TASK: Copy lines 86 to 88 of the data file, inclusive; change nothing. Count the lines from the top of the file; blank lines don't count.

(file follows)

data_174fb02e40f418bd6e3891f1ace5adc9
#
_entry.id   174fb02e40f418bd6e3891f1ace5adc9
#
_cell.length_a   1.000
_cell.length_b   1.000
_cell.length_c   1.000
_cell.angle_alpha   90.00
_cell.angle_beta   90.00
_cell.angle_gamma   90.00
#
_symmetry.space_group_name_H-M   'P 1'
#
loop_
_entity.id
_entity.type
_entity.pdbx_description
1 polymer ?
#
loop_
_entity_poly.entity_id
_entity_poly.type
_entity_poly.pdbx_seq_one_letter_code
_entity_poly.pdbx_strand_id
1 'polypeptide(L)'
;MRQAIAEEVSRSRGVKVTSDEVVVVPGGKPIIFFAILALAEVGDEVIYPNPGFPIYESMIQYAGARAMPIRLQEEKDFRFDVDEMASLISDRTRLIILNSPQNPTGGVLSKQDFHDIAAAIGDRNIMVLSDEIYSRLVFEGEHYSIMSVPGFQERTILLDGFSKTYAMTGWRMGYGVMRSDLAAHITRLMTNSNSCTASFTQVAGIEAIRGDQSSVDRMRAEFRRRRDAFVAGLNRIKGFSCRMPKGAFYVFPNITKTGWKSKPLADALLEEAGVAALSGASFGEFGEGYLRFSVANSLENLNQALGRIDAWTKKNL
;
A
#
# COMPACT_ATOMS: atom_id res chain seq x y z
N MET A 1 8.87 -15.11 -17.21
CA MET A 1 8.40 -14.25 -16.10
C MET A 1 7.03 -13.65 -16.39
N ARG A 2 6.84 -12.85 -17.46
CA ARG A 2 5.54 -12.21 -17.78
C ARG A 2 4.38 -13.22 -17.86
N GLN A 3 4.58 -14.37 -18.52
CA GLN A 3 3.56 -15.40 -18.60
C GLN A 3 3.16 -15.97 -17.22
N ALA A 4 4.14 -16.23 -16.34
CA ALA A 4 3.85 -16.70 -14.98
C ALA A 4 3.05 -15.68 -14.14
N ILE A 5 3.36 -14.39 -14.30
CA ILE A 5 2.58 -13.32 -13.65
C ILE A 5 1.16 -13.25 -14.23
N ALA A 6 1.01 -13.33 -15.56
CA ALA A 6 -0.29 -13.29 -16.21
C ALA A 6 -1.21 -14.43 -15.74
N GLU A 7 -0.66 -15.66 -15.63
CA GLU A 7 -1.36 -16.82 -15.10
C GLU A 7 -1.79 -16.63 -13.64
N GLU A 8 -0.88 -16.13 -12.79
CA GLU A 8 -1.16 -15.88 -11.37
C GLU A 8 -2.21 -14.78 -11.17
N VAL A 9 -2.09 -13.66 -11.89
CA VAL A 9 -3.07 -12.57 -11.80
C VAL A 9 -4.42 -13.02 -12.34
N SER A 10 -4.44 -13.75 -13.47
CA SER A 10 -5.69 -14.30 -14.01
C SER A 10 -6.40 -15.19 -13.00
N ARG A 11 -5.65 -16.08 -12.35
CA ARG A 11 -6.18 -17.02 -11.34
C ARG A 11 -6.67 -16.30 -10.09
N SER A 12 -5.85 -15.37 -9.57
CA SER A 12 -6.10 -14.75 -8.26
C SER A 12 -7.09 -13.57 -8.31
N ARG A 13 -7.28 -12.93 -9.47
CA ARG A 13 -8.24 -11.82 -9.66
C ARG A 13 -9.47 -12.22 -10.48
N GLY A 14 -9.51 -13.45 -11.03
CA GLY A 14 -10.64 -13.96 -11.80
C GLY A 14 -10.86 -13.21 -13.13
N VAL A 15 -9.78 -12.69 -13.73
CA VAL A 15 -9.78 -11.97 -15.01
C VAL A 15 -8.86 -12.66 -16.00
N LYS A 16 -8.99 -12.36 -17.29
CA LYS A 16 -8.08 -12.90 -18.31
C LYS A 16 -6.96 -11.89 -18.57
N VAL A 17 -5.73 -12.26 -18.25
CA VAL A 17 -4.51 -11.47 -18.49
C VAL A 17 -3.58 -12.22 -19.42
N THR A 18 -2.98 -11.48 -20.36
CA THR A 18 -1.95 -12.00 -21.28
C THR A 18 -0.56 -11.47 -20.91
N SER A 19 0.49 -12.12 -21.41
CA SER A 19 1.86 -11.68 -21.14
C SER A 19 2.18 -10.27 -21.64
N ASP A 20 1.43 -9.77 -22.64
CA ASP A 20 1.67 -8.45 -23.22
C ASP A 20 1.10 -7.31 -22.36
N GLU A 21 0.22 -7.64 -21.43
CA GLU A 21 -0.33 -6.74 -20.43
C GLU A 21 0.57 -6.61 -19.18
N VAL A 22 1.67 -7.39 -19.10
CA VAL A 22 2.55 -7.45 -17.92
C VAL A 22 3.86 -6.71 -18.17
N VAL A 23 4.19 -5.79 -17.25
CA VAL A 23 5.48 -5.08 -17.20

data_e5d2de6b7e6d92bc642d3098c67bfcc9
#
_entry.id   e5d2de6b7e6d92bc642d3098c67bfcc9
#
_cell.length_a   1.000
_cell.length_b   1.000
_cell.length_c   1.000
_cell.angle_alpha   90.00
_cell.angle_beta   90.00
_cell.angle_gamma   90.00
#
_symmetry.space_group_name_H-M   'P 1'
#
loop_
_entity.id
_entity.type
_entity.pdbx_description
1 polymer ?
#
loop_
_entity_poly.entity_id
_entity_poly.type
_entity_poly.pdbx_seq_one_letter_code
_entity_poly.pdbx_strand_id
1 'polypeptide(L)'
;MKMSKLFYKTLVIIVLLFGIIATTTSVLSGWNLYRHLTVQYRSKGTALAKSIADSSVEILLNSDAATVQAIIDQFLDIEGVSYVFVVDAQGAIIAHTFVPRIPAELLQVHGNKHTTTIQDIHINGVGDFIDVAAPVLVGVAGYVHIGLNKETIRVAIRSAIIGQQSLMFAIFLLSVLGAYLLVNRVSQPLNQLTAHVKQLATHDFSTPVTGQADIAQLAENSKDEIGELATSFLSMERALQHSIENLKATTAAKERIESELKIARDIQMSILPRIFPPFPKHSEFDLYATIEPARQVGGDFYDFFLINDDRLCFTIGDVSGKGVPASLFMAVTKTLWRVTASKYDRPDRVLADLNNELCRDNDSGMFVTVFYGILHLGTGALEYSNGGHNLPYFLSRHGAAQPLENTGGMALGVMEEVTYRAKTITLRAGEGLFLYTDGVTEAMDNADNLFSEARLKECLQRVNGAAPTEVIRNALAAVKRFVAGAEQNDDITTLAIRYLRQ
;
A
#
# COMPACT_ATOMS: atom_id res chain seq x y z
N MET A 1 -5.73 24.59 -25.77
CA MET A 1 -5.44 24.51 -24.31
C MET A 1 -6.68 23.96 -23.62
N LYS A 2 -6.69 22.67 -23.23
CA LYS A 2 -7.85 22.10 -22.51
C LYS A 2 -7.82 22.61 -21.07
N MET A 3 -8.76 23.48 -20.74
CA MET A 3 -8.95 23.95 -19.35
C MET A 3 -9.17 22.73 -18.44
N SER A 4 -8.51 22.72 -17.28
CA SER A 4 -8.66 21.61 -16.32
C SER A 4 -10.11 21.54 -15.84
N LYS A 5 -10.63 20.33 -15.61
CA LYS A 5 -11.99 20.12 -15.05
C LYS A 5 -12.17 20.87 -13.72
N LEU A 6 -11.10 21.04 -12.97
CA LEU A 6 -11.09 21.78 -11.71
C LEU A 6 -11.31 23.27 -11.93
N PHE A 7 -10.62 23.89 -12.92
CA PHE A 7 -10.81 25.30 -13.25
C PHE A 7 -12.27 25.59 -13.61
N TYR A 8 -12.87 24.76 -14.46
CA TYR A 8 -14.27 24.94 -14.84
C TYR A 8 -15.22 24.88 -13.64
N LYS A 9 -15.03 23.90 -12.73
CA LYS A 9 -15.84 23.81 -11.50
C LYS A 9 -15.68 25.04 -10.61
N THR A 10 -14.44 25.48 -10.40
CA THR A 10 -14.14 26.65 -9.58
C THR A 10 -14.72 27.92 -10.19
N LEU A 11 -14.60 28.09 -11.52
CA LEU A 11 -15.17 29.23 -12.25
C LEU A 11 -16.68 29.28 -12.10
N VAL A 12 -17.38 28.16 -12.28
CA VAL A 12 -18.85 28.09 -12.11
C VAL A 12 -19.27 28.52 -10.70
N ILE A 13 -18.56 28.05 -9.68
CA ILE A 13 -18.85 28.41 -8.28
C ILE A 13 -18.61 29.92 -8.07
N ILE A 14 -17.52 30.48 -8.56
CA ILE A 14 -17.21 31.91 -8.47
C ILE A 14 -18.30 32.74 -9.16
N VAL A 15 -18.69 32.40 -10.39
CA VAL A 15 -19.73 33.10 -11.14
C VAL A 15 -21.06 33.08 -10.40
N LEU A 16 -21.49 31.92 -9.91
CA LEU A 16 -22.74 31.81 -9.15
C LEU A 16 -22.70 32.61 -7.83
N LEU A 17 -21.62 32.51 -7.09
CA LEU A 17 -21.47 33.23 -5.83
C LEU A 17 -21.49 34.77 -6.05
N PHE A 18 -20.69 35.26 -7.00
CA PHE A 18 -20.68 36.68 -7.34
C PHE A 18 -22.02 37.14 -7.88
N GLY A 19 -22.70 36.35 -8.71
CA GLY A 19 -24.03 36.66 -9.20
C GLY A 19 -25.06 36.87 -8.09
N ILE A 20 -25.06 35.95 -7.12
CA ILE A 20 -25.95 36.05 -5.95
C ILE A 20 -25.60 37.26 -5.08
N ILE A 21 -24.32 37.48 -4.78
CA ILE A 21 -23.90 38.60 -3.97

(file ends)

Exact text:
CA SER A 19 1.86 -11.68 -21.14
C SER A 19 2.18 -10.27 -21.64
N ASP A 20 1.43 -9.77 -22.64